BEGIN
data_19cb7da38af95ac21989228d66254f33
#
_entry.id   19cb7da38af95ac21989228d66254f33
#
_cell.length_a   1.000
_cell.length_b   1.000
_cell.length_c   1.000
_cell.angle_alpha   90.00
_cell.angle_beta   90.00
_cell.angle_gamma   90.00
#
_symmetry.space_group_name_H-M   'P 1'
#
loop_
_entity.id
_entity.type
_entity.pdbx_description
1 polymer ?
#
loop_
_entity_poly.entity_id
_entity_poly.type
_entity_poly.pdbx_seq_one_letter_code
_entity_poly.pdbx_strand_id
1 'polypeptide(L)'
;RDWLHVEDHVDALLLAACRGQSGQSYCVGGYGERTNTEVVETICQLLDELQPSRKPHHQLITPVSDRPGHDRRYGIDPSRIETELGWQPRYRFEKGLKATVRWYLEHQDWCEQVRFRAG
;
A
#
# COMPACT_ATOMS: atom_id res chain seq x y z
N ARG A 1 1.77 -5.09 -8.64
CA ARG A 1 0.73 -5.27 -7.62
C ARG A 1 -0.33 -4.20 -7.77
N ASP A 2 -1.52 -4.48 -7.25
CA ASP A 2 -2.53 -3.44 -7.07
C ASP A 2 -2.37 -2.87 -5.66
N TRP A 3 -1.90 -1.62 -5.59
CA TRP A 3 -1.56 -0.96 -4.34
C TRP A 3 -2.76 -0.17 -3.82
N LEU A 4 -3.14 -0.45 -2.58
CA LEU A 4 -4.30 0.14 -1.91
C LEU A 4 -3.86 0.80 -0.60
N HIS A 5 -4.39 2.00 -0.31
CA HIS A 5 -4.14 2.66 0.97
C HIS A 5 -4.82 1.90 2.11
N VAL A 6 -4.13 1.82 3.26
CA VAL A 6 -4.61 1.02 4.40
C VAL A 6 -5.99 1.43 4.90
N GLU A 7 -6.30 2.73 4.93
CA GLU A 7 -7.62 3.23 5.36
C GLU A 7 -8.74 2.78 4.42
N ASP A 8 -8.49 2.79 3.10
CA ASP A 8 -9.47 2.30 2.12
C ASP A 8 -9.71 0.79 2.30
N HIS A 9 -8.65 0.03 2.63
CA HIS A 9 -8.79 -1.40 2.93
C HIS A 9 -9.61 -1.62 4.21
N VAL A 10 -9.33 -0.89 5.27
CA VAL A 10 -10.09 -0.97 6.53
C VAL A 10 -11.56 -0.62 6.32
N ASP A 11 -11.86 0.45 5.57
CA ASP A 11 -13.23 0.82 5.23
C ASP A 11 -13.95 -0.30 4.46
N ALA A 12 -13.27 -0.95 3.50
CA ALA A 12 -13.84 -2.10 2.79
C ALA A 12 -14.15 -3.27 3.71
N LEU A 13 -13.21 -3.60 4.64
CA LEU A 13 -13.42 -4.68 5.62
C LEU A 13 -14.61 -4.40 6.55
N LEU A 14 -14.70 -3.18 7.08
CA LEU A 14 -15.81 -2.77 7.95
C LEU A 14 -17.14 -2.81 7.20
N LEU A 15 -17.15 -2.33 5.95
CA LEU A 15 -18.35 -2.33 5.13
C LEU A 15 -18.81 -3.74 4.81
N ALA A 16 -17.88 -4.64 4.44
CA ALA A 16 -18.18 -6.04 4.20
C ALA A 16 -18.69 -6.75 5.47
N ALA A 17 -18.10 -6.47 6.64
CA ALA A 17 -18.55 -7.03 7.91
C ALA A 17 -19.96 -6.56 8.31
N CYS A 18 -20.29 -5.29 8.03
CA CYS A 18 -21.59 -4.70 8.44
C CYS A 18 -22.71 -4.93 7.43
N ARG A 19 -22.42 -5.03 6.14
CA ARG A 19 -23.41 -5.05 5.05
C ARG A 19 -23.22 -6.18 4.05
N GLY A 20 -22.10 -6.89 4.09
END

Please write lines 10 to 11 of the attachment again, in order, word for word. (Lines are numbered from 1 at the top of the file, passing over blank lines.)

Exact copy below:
_cell.angle_gamma   90.00
#